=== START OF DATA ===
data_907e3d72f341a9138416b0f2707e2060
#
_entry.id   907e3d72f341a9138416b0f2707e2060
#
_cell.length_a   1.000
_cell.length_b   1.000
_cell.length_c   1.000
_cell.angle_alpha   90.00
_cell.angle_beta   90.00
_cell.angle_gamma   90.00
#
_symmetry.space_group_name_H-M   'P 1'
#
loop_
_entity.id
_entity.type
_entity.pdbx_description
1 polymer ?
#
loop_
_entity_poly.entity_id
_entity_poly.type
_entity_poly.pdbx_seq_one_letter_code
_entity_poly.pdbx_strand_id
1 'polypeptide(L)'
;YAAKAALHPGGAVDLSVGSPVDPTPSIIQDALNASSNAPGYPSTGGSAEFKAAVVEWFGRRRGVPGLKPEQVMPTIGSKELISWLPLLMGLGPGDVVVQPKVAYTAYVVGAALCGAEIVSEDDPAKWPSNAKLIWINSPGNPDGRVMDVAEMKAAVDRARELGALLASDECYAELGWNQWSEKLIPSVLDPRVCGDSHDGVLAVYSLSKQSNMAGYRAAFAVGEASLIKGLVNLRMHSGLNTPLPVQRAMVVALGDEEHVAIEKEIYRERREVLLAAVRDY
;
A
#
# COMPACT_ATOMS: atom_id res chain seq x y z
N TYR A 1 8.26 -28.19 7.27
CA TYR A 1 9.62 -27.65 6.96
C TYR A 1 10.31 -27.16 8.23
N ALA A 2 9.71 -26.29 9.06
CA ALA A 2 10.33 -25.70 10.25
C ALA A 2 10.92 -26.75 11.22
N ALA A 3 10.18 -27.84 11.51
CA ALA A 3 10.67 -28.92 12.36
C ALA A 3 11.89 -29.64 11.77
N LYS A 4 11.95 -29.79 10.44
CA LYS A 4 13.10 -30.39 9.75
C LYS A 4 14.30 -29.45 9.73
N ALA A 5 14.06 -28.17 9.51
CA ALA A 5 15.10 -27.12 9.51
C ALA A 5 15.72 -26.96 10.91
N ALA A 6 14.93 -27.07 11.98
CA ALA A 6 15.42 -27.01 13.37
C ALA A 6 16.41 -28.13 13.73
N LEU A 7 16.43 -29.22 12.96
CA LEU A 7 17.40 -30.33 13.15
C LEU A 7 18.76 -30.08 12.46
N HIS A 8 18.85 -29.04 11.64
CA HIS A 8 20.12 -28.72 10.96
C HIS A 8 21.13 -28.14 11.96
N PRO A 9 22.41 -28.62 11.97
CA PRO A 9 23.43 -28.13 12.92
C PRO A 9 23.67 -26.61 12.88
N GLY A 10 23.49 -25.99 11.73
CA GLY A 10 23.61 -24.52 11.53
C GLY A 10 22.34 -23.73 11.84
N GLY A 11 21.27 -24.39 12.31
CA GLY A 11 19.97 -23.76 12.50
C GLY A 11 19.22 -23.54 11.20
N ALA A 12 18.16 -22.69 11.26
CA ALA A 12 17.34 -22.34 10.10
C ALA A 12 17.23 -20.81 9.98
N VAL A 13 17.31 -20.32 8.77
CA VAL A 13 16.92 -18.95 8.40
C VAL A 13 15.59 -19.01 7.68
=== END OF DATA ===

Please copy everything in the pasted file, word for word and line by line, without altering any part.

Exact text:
data_907e3d72f341a9138416b0f2707e2060
#
_entry.id   907e3d72f341a9138416b0f2707e2060
#
_cell.length_a   1.000
_cell.length_b   1.000
_cell.length_c   1.000
_cell.angle_alpha   90.00
_cell.angle_beta   90.00
_cell.angle_gamma   90.00
#
_symmetry.space_group_name_H-M   'P 1'
#
loop_
_entity.id
_entity.type
_entity.pdbx_description
1 polymer ?
#
loop_
_entity_poly.entity_id
_entity_poly.type
_entity_poly.pdbx_seq_one_letter_code
_entity_poly.pdbx_strand_id
1 'polypeptide(L)'
;YAAKAALHPGGAVDLSVGSPVDPTPSIIQDALNASSNAPGYPSTGGSAEFKAAVVEWFGRRRGVPGLKPEQVMPTIGSKELISWLPLLMGLGPGDVVVQPKVAYTAYVVGAALCGAEIVSEDDPAKWPSNAKLIWINSPGNPDGRVMDVAEMKAAVDRARELGALLASDECYAELGWNQWSEKLIPSVLDPRVCGDSHDGVLAVYSLSKQSNMAGYRAAFAVGEASLIKGLVNLRMHSGLNTPLPVQRAMVVALGDEEHVAIEKEIYRERREVLLAAVRDY
;
A
#
# COMPACT_ATOMS: atom_id res chain seq x y z
N TYR A 1 8.26 -28.19 7.27
CA TYR A 1 9.62 -27.65 6.96
C TYR A 1 10.31 -27.16 8.23
N ALA A 2 9.71 -26.29 9.06
CA ALA A 2 10.33 -25.70 10.25
C ALA A 2 10.92 -26.75 11.22
N ALA A 3 10.18 -27.84 11.51
CA ALA A 3 10.67 -28.92 12.36
C ALA A 3 11.89 -29.64 11.77
N LYS A 4 11.95 -29.79 10.44
CA LYS A 4 13.10 -30.39 9.75
C LYS A 4 14.30 -29.45 9.73
N ALA A 5 14.06 -28.17 9.51
CA ALA A 5 15.10 -27.12 9.51
C ALA A 5 15.72 -26.96 10.91
N ALA A 6 14.93 -27.07 11.98
CA ALA A 6 15.42 -27.01 13.37
C ALA A 6 16.41 -28.13 13.73
N LEU A 7 16.43 -29.22 12.96
CA LEU A 7 17.40 -30.33 13.15
C LEU A 7 18.76 -30.08 12.46
N HIS A 8 18.85 -29.04 11.64
CA HIS A 8 20.12 -28.72 10.96
C HIS A 8 21.13 -28.14 11.96
N PRO A 9 22.41 -28.62 11.97
CA PRO A 9 23.43 -28.13 12.92
C PRO A 9 23.67 -26.61 12.88
N GLY A 10 23.49 -25.99 11.73
CA GLY A 10 23.61 -24.52 11.53
C GLY A 10 22.34 -23.73 11.84
N GLY A 11 21.27 -24.39 12.31
CA GLY A 11 19.97 -23.76 12.50
C GLY A 11 19.22 -23.54 11.20
N ALA A 12 18.16 -22.69 11.26
CA ALA A 12 17.34 -22.34 10.10
C ALA A 12 17.23 -20.81 9.98
N VAL A 13 17.31 -20.32 8.77
CA VAL A 13 16.92 -18.95 8.40
C VAL A 13 15.59 -19.01 7.68